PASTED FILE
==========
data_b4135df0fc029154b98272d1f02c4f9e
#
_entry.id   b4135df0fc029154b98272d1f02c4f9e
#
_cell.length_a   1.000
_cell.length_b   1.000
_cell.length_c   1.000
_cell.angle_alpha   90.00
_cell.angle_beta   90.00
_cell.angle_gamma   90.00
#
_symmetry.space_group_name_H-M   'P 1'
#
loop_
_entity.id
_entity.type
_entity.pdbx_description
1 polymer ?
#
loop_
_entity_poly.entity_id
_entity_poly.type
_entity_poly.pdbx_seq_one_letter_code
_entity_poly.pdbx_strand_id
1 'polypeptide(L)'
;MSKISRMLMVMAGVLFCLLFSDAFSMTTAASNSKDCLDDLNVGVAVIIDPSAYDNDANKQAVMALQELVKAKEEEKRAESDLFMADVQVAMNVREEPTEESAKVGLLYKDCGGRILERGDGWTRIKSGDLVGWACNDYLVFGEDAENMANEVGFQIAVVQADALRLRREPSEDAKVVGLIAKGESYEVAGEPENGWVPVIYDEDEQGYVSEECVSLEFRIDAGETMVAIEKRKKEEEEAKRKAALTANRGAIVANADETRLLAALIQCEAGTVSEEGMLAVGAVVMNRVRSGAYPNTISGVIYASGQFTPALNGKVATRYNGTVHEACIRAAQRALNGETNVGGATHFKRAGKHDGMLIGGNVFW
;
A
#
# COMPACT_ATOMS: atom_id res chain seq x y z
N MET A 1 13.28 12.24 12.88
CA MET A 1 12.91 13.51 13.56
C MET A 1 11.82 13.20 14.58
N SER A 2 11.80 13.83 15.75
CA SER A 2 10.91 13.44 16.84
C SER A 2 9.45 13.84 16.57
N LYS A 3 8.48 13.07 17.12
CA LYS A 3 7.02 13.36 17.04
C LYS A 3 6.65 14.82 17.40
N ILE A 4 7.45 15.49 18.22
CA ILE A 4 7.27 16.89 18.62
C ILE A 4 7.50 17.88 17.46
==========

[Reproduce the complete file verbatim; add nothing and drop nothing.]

data_b4135df0fc029154b98272d1f02c4f9e
#
_entry.id   b4135df0fc029154b98272d1f02c4f9e
#
_cell.length_a   1.000
_cell.length_b   1.000
_cell.length_c   1.000
_cell.angle_alpha   90.00
_cell.angle_beta   90.00
_cell.angle_gamma   90.00
#
_symmetry.space_group_name_H-M   'P 1'
#
loop_
_entity.id
_entity.type
_entity.pdbx_description
1 polymer ?
#
loop_
_entity_poly.entity_id
_entity_poly.type
_entity_poly.pdbx_seq_one_letter_code
_entity_poly.pdbx_strand_id
1 'polypeptide(L)'
;MSKISRMLMVMAGVLFCLLFSDAFSMTTAASNSKDCLDDLNVGVAVIIDPSAYDNDANKQAVMALQELVKAKEEEKRAESDLFMADVQVAMNVREEPTEESAKVGLLYKDCGGRILERGDGWTRIKSGDLVGWACNDYLVFGEDAENMANEVGFQIAVVQADALRLRREPSEDAKVVGLIAKGESYEVAGEPENGWVPVIYDEDEQGYVSEECVSLEFRIDAGETMVAIEKRKKEEEEAKRKAALTANRGAIVANADETRLLAALIQCEAGTVSEEGMLAVGAVVMNRVRSGAYPNTISGVIYASGQFTPALNGKVATRYNGTVHEACIRAAQRALNGETNVGGATHFKRAGKHDGMLIGGNVFW
;
A
#
# COMPACT_ATOMS: atom_id res chain seq x y z
N MET A 1 13.28 12.24 12.88
CA MET A 1 12.91 13.51 13.56
C MET A 1 11.82 13.20 14.58
N SER A 2 11.80 13.83 15.75
CA SER A 2 10.91 13.44 16.84
C SER A 2 9.45 13.84 16.57
N LYS A 3 8.48 13.07 17.12
CA LYS A 3 7.02 13.36 17.04
C LYS A 3 6.65 14.82 17.40
N ILE A 4 7.45 15.49 18.22
CA ILE A 4 7.27 16.89 18.62
C ILE A 4 7.50 17.88 17.46